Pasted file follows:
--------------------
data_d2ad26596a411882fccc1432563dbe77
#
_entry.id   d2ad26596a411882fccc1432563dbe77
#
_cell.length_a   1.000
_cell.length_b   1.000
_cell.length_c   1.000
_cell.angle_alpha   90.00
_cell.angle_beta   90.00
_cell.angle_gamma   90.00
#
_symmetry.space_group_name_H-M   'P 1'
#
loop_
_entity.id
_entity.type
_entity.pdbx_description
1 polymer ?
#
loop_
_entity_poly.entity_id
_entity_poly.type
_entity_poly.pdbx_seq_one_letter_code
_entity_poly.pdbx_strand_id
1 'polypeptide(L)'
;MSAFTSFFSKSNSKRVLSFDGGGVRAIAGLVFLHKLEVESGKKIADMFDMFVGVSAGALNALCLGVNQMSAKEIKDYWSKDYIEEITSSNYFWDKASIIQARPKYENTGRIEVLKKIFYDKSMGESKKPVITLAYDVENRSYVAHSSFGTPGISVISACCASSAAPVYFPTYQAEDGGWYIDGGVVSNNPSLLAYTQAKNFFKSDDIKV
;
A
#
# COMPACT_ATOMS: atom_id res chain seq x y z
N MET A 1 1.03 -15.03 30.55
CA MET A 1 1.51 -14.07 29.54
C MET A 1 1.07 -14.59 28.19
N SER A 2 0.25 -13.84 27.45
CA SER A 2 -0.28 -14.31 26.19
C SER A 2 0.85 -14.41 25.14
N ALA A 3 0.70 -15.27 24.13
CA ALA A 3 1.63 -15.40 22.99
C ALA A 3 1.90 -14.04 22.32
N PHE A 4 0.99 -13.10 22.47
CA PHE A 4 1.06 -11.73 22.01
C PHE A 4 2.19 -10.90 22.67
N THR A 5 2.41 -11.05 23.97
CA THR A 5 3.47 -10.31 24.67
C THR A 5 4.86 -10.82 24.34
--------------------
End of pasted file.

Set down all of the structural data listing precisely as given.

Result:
data_d2ad26596a411882fccc1432563dbe77
#
_entry.id   d2ad26596a411882fccc1432563dbe77
#
_cell.length_a   1.000
_cell.length_b   1.000
_cell.length_c   1.000
_cell.angle_alpha   90.00
_cell.angle_beta   90.00
_cell.angle_gamma   90.00
#
_symmetry.space_group_name_H-M   'P 1'
#
loop_
_entity.id
_entity.type
_entity.pdbx_description
1 polymer ?
#
loop_
_entity_poly.entity_id
_entity_poly.type
_entity_poly.pdbx_seq_one_letter_code
_entity_poly.pdbx_strand_id
1 'polypeptide(L)'
;MSAFTSFFSKSNSKRVLSFDGGGVRAIAGLVFLHKLEVESGKKIADMFDMFVGVSAGALNALCLGVNQMSAKEIKDYWSKDYIEEITSSNYFWDKASIIQARPKYENTGRIEVLKKIFYDKSMGESKKPVITLAYDVENRSYVAHSSFGTPGISVISACCASSAAPVYFPTYQAEDGGWYIDGGVVSNNPSLLAYTQAKNFFKSDDIKV
;
A
#
# COMPACT_ATOMS: atom_id res chain seq x y z
N MET A 1 1.03 -15.03 30.55
CA MET A 1 1.51 -14.07 29.54
C MET A 1 1.07 -14.59 28.19
N SER A 2 0.25 -13.84 27.45
CA SER A 2 -0.28 -14.31 26.19
C SER A 2 0.85 -14.41 25.14
N ALA A 3 0.70 -15.27 24.13
CA ALA A 3 1.63 -15.40 22.99
C ALA A 3 1.90 -14.04 22.32
N PHE A 4 0.99 -13.10 22.47
CA PHE A 4 1.06 -11.73 22.01
C PHE A 4 2.19 -10.90 22.67
N THR A 5 2.41 -11.05 23.97
CA THR A 5 3.47 -10.31 24.67
C THR A 5 4.86 -10.82 24.34